Personally I was able to engage many of my family members who are not Baha’is in the project, taking the photos, suggesting layouts, acting as drop off centres. Several of my crafting friends were consulted on certain aspects of the wall hanging construction and project management challenges. And as the project manager, I was in conversation with many of the contributors and saw in action how the concentric circles of contacts were affected by the project.
Due to geography and pandemic restrictions, the artists and craftspeople were unable to meet in person, so as the project manager I connected everyone through virtual meetings, shared directories, a Facebook group, telephone calls or texts, email and snail mail communications—all of which were instrumental to keep the momentum going. The diversity of completed pieces, the fabric art techniques and skill sets of the contributors provided challenges in combining the completed pieces into one cohesive wall hanging. The final product construction requires sewing experience, patience and confidence in the beauty of the final product. The project manager’s role is not unlike that of a gardener tending diverse plants in a garden.
Baha’i Blog: How did participating in this project help draw you closer to Abdu’l-Baha?
Participating in this project provided an opportunity to engage with the teachings and life experiences of Abdu’l-Baha. The creative expression of the vignettes opened the door to reflect more deeply on the Mystery of God and His special station. I was happy to think creatively about Abdu’l-Baha’s understanding of what it means to be happy and what it means to be free. Finding and creating an image to represent His pure heart helped me to “feel” His purity in my own heart. Collaborating with all the crafts people and artists and seeing how Abdu’l-Baha’s words and deeds touched everyone in so many different ways created a sense of unity. The colours, images and textures were all part of a song of our love for the Master.
Baha’i Blog: What is something you learned by participating in this project?
This was quite a learning experience for me. The challenge was more than just creating and learning to sew a panel for a group effort wall hanging, something I had never tried before. It was about getting me out of my comfort zone. Instead of being an experienced, confident contributor, I was a beginner, untried and lacking both knowledge and skill. My work was going to be part of a larger whole and set beside those whose talent and expertise far surpassed mine. The first thing for me to learn was to temper my imagination and dreams with practice and reality. I had to set aside my ego and my self-imposed measures of success. I decided to accept and even embrace lack of perfection in deference to effort and action. These are all lessons so vital to a life of service, such as Abdu’l-Baha demonstrated throughout His life, one that we are striving to uphold.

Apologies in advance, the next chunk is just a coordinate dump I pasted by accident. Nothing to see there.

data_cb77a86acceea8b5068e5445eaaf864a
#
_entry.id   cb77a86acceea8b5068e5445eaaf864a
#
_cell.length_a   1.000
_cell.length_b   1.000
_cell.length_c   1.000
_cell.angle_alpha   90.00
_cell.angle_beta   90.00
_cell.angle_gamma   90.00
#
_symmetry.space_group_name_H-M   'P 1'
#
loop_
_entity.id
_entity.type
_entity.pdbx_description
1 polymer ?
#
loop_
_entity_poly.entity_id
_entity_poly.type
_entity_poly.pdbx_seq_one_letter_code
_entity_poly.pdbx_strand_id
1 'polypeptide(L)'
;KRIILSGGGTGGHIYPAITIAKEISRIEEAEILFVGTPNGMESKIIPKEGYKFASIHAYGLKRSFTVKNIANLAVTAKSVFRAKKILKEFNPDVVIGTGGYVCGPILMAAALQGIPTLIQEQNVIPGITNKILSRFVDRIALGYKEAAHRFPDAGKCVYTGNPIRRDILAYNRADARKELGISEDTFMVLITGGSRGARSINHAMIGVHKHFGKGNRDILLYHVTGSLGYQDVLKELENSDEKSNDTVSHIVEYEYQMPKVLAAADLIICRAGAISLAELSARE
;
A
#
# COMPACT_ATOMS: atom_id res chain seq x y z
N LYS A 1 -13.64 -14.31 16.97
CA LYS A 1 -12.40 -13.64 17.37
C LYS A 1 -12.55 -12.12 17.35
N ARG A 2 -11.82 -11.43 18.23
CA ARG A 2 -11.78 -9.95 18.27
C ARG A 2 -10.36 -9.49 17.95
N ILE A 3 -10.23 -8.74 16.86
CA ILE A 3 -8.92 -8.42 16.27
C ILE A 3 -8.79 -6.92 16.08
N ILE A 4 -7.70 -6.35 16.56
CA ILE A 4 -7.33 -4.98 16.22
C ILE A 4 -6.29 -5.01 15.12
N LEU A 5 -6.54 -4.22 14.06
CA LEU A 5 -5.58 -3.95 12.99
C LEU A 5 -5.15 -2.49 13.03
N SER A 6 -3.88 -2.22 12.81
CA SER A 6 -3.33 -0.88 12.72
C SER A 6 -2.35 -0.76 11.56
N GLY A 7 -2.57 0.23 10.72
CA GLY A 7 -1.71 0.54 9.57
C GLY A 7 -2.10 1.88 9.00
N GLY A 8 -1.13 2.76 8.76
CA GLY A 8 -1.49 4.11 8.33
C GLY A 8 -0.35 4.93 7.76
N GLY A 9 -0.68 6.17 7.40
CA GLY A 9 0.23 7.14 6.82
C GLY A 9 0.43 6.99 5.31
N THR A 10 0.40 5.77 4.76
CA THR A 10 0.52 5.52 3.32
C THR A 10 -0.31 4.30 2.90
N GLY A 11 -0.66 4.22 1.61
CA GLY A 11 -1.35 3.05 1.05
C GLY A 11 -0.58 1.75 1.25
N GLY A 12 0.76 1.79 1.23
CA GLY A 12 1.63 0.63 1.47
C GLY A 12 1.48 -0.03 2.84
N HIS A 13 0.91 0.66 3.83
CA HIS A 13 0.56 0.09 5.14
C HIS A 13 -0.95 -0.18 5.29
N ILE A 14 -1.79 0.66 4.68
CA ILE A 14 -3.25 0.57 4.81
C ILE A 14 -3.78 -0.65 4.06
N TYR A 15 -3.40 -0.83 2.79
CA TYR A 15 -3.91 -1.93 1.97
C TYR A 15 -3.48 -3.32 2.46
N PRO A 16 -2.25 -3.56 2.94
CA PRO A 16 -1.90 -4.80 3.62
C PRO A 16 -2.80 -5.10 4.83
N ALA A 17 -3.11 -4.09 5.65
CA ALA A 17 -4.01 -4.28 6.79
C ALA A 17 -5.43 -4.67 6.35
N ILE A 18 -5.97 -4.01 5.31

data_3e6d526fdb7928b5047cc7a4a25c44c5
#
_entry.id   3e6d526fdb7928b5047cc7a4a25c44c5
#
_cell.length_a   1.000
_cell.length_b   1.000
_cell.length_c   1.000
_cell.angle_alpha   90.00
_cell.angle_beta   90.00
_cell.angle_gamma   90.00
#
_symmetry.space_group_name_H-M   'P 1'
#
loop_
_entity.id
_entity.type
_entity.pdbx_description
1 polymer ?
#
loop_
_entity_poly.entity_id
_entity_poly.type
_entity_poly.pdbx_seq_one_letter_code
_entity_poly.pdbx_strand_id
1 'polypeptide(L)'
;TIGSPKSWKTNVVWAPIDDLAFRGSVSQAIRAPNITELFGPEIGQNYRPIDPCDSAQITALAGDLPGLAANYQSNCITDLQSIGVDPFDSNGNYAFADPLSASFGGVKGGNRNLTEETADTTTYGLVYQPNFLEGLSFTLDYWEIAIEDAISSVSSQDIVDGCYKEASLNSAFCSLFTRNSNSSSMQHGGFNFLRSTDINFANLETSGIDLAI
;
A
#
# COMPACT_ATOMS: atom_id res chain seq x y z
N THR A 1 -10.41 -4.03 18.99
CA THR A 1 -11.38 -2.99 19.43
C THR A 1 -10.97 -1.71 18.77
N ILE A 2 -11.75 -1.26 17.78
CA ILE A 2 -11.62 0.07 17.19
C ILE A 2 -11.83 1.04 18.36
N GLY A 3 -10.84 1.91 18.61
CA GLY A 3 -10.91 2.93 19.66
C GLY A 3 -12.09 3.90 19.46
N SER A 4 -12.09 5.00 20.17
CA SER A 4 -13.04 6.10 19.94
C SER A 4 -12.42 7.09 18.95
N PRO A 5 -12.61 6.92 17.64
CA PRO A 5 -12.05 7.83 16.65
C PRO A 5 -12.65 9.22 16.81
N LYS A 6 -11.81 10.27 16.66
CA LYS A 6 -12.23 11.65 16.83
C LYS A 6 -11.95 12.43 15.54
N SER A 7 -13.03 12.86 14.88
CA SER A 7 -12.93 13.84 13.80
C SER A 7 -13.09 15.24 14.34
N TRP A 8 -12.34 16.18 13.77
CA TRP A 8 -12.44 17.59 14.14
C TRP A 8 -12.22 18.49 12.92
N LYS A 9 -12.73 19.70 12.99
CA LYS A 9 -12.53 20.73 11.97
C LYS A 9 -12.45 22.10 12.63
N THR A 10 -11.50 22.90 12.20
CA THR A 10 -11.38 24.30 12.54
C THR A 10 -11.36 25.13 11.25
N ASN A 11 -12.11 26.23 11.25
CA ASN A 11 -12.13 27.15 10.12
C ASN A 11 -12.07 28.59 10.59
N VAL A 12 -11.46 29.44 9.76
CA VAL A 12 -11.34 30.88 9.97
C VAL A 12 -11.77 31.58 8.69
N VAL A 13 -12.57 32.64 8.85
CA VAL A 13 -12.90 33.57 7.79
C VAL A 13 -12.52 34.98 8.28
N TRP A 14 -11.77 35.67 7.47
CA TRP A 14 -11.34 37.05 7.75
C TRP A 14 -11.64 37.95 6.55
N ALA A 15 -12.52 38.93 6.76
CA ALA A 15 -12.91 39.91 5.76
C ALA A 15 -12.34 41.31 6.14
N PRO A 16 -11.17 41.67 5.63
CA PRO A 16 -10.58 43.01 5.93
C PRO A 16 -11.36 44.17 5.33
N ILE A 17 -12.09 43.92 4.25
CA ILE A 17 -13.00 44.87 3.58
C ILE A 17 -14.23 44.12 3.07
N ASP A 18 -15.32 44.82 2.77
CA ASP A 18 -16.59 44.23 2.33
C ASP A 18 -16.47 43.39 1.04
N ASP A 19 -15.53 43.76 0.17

While doing the project, I tried to find a way to cause the joy and love that I felt through the story I chose to speak through the images I created. How do I translate this quality in the life of Abdu’l-Baha into the actions of my life? Since doing the project, this has been a daily intention of mine. I also hope that some of the reaction that I had to the story is prompted by the panel I created. Together, all the panels should create a better understanding of His perfect example.
Baha’i Blog: Thank you Alva, Hedda and Jennifer, for sharing this with us!
The artwork was also recently included in a hybrid art exhibition at Green Acre called “Abdu’l-Baha: Champion of Justice, Promoter of Unity, Exemplar of Service.” You can find out more here: https://bit.ly/3lxjLQg
Lastly, you can also watch a video about the project, which shares the stories and inspiration behind each block of the artwork, here:
In her innermost heart, Sonjel is a stay-at-home parent and a bookworm with a maxed out library card but professionally she is a museologist with a background in English Literature. She currently lives on Prince Edward Island, an isle in the shape of a smile on the eastern Canadian coast. Sonjel is a writer who loves to listen to jazz when she's driving at night.